Michael Geist, Claire Kendall and Leslie Weir

Open access is reshaping the rules of research.  

At the forefront of open access research

In December 2009, the University of Ottawa became the first Canadian research-intensive university to adopt a comprehensive access program that supports free and unrestricted access to scholarly research.

The University is at the forefront of Canadian efforts to make publicly funded research freely available online. The initiative has many champions on the uOttawa campus. University librarian Leslie Weir has been working on the program for some time backed by such luminaries as intellectual property law Professor Michael Geist. Together with uOttawa researchers, they have already participated in many significant open access projects including the Canadian Creative Commons license, which ensures authors retain the right of attribution and that their work is accessible. Another significant initiative is the launch of Open Medicine, a Canadian open access general medical journal spearheaded by Professor Claire Kendall from the Department of Family Medicine.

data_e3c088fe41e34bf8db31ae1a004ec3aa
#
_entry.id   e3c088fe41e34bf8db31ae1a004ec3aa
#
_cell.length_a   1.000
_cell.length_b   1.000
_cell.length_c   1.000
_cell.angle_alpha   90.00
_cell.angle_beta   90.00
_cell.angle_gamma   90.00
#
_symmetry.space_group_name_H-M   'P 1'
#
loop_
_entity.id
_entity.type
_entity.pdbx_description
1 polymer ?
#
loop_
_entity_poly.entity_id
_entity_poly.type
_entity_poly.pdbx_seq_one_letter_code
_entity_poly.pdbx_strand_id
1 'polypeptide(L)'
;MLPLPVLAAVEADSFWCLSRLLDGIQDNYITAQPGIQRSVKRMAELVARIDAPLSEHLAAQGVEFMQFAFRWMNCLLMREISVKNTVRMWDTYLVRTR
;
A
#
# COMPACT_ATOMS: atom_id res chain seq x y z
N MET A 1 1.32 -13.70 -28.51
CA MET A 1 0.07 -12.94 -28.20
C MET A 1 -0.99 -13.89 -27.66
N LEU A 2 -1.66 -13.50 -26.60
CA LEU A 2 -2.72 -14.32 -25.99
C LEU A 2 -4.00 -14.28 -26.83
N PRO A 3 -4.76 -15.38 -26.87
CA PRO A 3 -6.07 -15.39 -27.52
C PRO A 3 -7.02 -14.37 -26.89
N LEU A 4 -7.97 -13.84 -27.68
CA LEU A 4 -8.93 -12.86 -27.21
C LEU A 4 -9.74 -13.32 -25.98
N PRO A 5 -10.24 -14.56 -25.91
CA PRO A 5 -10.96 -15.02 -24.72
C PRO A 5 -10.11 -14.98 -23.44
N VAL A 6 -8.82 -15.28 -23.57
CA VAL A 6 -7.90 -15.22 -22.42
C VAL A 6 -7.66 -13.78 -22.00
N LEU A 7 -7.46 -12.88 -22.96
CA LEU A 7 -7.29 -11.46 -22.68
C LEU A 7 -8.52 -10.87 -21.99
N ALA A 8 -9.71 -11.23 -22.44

Although in its infancy, the open access program has been enthusiastically received by the academic community. “Open access is reshaping the rules of research,” explains Michael Geist who holds the Canada Research Chair in Internet and E-commerce Law. “Researchers are increasingly choosing to publish in freely available, open access journals posted on the Internet, rather than in conventional, subscription-based publications.”

Open access research can be easily accessed by anyone, anywhere, without the barrier of costly journal subscription or association membership fees. Broad dissemination of knowledge and research without access barriers is a great benefit to society as a whole.

By François Rochon
Published: August, 2010

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Last updated: 2012.11.27